Ticketmaster ticks off consumers


Illustration by Manasvi Dotiyal

The Ticketmaster monopoly scams with outrageous prices that we all fall for unknowingly.

Asiyah Ally, News Editor

There’s nothing like a live concert experience. It’s something many music fans dream of.
But it seems only select groups of people get to enjoy this experience as live concert tickets are becoming increasingly difficult to find and afford.
This is because Ticketmaster, the world’s largest ticket marketplace, controls more than 80 percent of the live concert market. With this power, Ticketmaster has been accused of manipulating prices and intentionally deceiving customers.
When buying tickets, fans can expect a service charge as high as 75 percent of the original ticket price, according to Investopedia. Ticketmaster also uses dynamic pricing, which means it can manipulate ticket prices based on demand.
Senior Gunnar Black feels live ticket selling websites have a tendency to exploit eager fans.
“I definitely think that ticket sellers are taking advantage of people by up charging them so much for the tickets,” Black said.
The added costs to already expensive tickets makes Black believe that artists can do more to help with the issue.
“I feel for the most part it’s good to support artists through buying their tickets,” Black said. “But also I think mainstream artists don’t need to be charging so much because they already made it and they’re rich. They should be doing their part by giving back to the fans that created their careers.”
Some fans may not even get as far as actually buying a ticket as Ticketmaster withholds around 90 percent of artists’ tickets for secondary markets, such as credit card companies, radio stations and fan clubs. This means there are a limited number of tickets for fans, who are then forced to buy from other even more expensive services.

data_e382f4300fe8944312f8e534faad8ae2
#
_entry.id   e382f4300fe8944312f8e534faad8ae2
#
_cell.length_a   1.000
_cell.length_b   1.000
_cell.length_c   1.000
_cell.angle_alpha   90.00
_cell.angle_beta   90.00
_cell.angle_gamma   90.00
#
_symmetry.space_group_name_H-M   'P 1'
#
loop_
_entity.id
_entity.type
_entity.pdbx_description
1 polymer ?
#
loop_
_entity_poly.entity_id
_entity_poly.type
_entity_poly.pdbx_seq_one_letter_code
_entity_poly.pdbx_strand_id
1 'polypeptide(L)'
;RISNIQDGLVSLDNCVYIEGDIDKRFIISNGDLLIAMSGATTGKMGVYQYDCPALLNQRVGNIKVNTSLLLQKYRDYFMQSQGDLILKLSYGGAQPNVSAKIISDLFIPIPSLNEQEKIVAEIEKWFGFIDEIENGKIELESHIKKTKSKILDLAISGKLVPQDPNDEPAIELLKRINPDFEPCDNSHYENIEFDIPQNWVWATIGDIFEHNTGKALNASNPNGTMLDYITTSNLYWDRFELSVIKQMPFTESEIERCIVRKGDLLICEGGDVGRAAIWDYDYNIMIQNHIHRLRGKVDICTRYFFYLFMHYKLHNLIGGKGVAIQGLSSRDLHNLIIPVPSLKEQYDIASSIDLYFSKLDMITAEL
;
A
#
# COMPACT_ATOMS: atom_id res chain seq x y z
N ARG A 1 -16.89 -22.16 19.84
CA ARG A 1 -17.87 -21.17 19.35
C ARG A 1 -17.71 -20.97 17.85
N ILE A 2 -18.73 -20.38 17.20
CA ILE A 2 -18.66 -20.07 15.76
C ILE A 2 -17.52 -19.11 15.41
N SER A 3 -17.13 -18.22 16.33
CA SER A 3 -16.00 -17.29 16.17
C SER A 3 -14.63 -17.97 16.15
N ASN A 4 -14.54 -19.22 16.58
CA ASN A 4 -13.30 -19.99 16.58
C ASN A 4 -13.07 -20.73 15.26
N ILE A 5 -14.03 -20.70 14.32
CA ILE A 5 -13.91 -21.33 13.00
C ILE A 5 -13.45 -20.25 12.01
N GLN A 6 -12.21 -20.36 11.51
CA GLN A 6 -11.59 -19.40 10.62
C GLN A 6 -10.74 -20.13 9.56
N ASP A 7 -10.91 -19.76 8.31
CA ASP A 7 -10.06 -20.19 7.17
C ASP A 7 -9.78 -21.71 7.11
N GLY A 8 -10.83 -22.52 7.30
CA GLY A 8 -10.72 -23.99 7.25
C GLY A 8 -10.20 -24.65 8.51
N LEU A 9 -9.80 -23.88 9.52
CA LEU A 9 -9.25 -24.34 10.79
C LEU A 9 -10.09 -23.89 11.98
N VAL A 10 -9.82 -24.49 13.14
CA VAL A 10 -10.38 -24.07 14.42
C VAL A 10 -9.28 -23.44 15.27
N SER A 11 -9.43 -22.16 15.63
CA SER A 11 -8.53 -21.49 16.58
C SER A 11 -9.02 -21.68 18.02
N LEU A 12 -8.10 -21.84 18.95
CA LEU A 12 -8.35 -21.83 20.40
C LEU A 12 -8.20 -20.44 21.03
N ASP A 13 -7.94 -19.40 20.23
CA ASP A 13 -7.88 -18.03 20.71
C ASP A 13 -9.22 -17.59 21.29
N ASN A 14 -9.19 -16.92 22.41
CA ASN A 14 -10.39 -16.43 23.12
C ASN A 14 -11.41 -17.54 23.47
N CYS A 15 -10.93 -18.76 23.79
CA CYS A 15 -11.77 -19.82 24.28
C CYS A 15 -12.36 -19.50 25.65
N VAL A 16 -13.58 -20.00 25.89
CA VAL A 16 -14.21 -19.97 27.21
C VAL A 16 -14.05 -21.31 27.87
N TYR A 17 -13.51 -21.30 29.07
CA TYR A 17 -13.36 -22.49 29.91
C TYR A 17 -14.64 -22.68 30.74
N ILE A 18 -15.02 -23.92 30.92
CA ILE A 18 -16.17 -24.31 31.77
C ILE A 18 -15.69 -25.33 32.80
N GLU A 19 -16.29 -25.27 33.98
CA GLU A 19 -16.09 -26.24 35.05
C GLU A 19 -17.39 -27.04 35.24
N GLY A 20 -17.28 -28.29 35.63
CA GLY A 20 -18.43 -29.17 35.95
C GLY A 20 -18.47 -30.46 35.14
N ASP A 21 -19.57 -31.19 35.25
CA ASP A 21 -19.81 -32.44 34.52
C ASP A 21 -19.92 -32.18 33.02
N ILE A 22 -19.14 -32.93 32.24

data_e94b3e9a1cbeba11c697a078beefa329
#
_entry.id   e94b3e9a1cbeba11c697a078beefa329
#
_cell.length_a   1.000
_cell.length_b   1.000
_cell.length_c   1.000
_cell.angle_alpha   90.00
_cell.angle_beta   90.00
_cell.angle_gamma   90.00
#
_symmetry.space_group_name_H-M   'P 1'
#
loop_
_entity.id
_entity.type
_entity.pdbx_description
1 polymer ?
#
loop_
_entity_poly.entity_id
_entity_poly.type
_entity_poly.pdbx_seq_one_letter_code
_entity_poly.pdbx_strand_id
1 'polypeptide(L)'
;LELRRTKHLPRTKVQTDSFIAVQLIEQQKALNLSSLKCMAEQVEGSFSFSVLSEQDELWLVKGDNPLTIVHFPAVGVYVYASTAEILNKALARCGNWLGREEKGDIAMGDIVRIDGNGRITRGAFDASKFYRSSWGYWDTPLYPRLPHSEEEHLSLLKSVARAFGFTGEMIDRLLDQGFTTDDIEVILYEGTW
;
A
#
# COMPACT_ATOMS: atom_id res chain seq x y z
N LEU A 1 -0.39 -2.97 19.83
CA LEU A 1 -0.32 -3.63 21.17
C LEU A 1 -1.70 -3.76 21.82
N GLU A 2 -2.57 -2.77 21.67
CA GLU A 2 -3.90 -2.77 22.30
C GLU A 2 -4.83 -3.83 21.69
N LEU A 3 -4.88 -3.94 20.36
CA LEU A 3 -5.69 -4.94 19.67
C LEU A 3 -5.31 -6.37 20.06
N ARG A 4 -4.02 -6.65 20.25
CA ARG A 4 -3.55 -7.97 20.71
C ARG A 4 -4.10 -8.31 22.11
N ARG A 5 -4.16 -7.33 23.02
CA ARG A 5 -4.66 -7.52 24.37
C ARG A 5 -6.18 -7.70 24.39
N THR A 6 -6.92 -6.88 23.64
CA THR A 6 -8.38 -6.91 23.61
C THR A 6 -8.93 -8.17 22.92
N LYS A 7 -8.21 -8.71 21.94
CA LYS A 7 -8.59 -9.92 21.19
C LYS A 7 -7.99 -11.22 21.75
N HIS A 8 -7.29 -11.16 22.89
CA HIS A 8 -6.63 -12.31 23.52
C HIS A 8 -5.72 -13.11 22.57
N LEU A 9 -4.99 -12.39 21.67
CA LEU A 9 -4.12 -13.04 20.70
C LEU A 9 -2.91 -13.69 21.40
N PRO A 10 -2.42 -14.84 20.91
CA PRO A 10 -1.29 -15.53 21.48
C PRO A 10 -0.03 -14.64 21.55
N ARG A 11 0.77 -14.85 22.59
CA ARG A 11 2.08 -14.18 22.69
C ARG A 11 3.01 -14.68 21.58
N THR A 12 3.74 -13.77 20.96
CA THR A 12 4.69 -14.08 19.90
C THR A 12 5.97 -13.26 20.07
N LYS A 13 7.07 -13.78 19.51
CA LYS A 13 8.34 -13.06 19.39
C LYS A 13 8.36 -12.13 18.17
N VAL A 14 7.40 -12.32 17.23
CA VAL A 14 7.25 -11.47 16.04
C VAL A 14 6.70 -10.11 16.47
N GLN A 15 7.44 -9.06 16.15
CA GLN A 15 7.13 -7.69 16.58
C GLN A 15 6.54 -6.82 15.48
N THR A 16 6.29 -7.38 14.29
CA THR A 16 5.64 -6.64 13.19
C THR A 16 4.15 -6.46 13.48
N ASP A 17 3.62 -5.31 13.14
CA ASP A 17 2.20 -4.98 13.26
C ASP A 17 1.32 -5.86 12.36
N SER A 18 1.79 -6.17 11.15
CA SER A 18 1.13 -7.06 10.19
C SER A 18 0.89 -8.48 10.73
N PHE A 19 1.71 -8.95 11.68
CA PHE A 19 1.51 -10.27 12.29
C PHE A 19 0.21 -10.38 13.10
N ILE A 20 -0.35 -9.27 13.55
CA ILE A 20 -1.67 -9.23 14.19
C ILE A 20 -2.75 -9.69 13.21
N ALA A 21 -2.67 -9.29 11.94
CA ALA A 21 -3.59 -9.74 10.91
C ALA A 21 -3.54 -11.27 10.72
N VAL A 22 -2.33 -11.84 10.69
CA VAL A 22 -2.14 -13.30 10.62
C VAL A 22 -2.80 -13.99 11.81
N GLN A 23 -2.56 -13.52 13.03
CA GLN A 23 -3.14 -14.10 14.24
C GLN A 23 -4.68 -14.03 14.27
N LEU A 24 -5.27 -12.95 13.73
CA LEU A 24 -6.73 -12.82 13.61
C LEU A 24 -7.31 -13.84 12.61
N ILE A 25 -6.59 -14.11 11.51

This includes the resale market. If customers want to sell their tickets, they can do so on Ticketmaster. But Ticketmaster charges fees for the resale of tickets, hiking up costs more.
Whether it is a resale ticket or not, junior Ria Shivashankar thinks Ticketmaster’s pricing is unfair.
“The fact that they are more expensive than the actual tickets sometimes is actually crazy,” Shivashankar said. “It’s basically a scam.”
Many fans find that it is nearly impossible to buy tickets through other services because most artists are legally required to use Ticketmaster.
The problem got worse in 2010 when Ticketmaster merged with Live Nation Entertainment, which operates live music events and venues. Since Ticketmaster and Live Nation merged, they control 70 percent of the live events market. Artists can do little to avoid using Ticketmaster as venues as where they perform can require ticket sales through Ticketmaster.
According to Time Magazine, lawmakers are proposing legislation that would change the business practices of Ticketmaster. The federal government recognizes that its merge with Live Nation gives the company too much control over the live entertainment industry.
In the meantime, there are few solutions to combat the Ticketmaster monopoly. Fans can search secondary markets or try sites such as SeatGeek and StubHub.
“I buy tickets through other websites like StubHub,” junior Addison Erridge said. “Ticketmaster is just ridiculous with their pricing.”

The only way this unfair system can be stopped is if congress intervenes and passes legislation that will dismantle the control Ticketmaster, and Live Nation, has on the industry.